Hannah G.

My Best Friend

Friendship is fragile, and sometimes there are horrifying moments.  I remember the time Rebecca almost drowned.  Soaking in the sun while laying across a lawn chair, I saw an empty floatie just lying on top of the water.  Underneath the floatie was a small head of dark brown hair.  I screamed and pointed.  My aunt, in her jeans, jumped in the pool and picked my sister out of the water.  We rushed over to my then two-year-old sister who announced with a big grin that she had fallen out of her floatie.  Laughing and smothering her with kisses, there was a shared sense of relief.  That little fishy survived and continues to survive throughout the crazy things that she and I have done together.  With only three years standing between us, we are best friends.
 
Being best friends has not prevented me from taking advantage of her from time to time.  I guess a desire for superiority just comes with being the older sister.  When we were younger, we used to play a lot of imaginary games.  One of my favorites was called “Queen.”  It involved building me a throne and having Rebecca wait on me as my servant.  We would stack the olive green couch cushions on top of each other, pile my parents’ pillows on top of that, and add all the blankets we could find.  The throne faced the television, and when I had grown tired of making her plump my pillows and tell me endless made-up gossip, I would pick a movie.  She had to sit on the floor because there were no cushions left on the couch.  After the movie was over, part of her job was to put back all the pillows.  However, as the gracious Queen, I usually helped her put back the heavier pillows.
           
While I have definitely taken advantage of Rebecca, I also admire her.  She has a bigger vocabulary than I will ever have.  As a third grader, she would show off her vocabulary using words like “lackadaisical.”  I had no idea what that meant.  I would pretend that I knew, rather than letting her show me up.  The other day, the subject of her vocabulary came up, but I couldn’t remember the word “lackadaisical.”  So, I asked Rebecca, “What was that word that you used to say, and I would pretend I knew, but really didn’t?”  She knew what I was talking about right away.  The two of us are so close that we can laugh about the past, and many of our memories are intertwined.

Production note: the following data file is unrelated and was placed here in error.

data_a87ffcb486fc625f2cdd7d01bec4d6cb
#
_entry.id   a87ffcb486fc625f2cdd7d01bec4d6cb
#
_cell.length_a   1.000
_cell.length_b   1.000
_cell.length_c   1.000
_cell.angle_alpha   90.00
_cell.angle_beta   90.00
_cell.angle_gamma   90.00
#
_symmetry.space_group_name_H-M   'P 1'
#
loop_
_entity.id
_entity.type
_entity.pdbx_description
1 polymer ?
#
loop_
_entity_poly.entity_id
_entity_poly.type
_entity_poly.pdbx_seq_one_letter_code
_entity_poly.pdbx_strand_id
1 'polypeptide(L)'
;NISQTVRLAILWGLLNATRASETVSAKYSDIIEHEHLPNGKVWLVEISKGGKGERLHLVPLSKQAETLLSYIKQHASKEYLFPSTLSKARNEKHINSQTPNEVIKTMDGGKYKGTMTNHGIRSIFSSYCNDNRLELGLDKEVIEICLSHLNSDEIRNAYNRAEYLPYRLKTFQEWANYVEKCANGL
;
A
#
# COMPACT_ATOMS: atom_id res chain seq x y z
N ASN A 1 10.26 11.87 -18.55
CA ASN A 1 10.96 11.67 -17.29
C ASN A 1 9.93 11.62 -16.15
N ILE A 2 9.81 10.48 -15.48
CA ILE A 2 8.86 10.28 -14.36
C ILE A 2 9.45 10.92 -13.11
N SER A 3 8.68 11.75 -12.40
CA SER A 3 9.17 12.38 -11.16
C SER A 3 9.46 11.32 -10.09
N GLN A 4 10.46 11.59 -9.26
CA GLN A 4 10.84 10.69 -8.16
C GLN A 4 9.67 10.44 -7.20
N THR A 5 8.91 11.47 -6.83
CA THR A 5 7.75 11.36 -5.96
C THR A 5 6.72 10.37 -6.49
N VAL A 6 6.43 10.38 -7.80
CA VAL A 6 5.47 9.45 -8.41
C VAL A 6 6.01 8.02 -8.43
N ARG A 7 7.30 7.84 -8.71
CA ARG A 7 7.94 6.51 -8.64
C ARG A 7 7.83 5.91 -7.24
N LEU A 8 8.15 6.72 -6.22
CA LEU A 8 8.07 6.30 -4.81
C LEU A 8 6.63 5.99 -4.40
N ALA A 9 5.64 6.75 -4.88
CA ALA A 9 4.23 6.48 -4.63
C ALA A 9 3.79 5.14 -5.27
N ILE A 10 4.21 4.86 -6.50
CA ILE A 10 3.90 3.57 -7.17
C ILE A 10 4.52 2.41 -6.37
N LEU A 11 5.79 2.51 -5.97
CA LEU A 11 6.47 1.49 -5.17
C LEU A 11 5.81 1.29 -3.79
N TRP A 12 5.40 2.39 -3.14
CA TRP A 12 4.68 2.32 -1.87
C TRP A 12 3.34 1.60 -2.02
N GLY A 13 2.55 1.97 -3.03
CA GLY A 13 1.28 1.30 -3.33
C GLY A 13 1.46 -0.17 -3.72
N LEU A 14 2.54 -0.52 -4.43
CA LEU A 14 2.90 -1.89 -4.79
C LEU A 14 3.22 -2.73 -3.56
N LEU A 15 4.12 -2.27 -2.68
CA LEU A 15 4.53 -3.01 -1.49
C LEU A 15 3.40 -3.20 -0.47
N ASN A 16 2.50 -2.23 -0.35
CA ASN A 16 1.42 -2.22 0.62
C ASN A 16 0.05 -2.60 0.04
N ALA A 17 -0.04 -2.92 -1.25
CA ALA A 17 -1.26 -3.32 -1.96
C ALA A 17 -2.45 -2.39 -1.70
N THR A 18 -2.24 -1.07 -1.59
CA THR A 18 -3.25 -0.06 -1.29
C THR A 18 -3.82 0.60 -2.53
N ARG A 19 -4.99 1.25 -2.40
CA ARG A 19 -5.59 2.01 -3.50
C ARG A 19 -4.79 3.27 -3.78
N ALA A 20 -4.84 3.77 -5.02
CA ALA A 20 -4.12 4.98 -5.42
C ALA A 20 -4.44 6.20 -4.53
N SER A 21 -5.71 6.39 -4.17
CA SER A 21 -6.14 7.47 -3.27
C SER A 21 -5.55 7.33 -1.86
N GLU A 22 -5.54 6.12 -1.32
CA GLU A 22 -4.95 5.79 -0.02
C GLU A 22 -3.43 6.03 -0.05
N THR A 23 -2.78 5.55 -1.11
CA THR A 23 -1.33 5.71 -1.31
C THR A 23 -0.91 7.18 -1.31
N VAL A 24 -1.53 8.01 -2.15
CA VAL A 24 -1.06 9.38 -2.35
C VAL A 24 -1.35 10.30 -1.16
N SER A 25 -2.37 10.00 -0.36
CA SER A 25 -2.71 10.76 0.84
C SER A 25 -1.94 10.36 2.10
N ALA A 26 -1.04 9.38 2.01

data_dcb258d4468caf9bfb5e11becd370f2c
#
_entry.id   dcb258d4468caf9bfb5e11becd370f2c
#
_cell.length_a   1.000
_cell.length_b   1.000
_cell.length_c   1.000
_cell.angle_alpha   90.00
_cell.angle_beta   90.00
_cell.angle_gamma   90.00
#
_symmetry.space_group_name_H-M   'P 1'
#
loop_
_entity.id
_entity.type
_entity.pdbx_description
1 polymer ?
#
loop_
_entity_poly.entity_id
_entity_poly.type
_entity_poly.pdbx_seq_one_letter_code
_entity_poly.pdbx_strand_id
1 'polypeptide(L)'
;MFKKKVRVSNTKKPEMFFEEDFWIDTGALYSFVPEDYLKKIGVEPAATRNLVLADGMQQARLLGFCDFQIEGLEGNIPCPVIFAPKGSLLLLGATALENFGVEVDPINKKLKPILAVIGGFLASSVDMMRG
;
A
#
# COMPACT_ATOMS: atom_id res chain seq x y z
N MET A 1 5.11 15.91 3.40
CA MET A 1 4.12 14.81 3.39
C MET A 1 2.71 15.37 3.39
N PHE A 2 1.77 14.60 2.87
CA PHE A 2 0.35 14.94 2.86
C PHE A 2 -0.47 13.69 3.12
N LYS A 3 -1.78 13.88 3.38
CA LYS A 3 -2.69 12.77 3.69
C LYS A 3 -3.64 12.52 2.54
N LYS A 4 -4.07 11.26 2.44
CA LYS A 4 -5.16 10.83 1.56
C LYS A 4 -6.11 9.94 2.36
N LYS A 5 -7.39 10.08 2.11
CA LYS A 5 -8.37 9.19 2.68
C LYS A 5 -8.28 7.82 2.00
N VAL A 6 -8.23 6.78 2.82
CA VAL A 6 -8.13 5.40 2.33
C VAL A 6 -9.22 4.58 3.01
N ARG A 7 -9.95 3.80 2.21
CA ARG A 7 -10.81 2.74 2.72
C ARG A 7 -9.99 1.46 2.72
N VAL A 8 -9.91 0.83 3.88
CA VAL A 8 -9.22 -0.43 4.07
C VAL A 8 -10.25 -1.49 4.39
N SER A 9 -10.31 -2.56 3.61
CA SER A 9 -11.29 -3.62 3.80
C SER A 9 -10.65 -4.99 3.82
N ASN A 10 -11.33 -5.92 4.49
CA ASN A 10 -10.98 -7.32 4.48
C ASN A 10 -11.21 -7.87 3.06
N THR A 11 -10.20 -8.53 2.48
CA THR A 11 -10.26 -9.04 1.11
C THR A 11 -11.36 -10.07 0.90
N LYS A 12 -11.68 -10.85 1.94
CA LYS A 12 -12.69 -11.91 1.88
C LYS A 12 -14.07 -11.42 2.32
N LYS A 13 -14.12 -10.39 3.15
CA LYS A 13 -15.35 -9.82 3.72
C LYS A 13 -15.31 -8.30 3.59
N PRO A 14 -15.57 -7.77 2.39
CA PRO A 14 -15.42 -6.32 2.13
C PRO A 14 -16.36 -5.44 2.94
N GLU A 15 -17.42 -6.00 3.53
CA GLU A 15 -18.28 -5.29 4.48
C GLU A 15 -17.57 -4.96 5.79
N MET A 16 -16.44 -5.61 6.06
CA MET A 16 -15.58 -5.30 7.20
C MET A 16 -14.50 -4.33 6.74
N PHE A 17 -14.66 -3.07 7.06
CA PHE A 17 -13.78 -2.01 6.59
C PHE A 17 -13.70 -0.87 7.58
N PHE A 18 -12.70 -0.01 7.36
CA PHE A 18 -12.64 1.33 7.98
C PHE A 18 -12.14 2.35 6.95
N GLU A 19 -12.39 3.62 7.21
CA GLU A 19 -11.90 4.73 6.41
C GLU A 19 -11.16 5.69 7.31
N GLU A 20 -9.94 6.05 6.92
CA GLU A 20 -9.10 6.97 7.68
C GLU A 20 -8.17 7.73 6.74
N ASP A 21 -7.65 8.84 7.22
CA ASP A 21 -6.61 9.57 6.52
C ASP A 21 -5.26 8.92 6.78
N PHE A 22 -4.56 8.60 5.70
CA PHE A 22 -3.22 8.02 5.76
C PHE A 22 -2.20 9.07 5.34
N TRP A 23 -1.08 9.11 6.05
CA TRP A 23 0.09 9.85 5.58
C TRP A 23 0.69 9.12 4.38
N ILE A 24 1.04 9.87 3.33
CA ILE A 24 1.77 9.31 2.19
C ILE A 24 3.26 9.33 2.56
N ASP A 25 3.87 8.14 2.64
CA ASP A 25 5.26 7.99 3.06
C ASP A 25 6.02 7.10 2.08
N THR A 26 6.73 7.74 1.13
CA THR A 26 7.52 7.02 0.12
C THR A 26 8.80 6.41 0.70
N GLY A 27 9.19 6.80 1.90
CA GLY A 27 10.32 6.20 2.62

Rebecca and I have spent endless hours playing dress up and pretending to be stowaways on a ship, living on a houseboat, and camping on the prairie.  Many of these ideas came from books that I had read.  In one of our favorite books, All of a Kind Family, the two youngest sisters sneak candy into their room and eat it under the covers after bedtime.  One night, Rebecca wanted to copy that idea from the book, so I agreed.  Later, we had to cover the wrappers in wads of tissues so that no one would know that we had taken candy into our room.  I went along with Rebecca’s scheme just to make her happy.
           
While we still spend lots of time together, we no longer share a room.  We each want our own space.  When we did share a room, I was always coming up with schemes to split it up.  I think that after hearing my plan, my parents decided that it was necessary for us to have separate rooms.  The plan was to divide the bubble gum pink room up with masking tape.  If either of us went on the other person’s side, she had to pay the other person an entire nickel.  We slept on a white, Pottery Barn bunk bed, and because I slept up top, my side of the room would have included the ladder, the door, the closet, and the dresser.  I reasoned that I should get the dresser because it was in my room in the last house that we had lived in.  Also, the closet door handles matched the color of the room, which I picked, so obviously I deserved the closet, too.  I generously gave Rebecca the nightstand.
           
Today, our rooms look very different.  My room is light periwinkle.  Her room is lime green, which is emphasized by her neon pink curtains.  On my walls hang Norman Rockwell and John Singer Sargent posters.  Rebecca’s walls show off dozens of pictures of pandas.  The doorknobs on her closet still match the old paint, and they stand out against all new, bright colors.
           
Rooms are not the only things we have shared.  The Torah portion that Rebecca will read on the day that she becomes a Bat Mitzvah is the same one that I read three years earlier.  Given that there are fifty-four different torah portions, this is rather uncanny.  I offered to teach her the Hebrew, but she claimed that my doing so would be too much of a hassle.  I know the real reason; she wants to be her own person, and I love her for it.





[TABLE OF CONTENTS, LHS CLASS OF 2009 EDITION]


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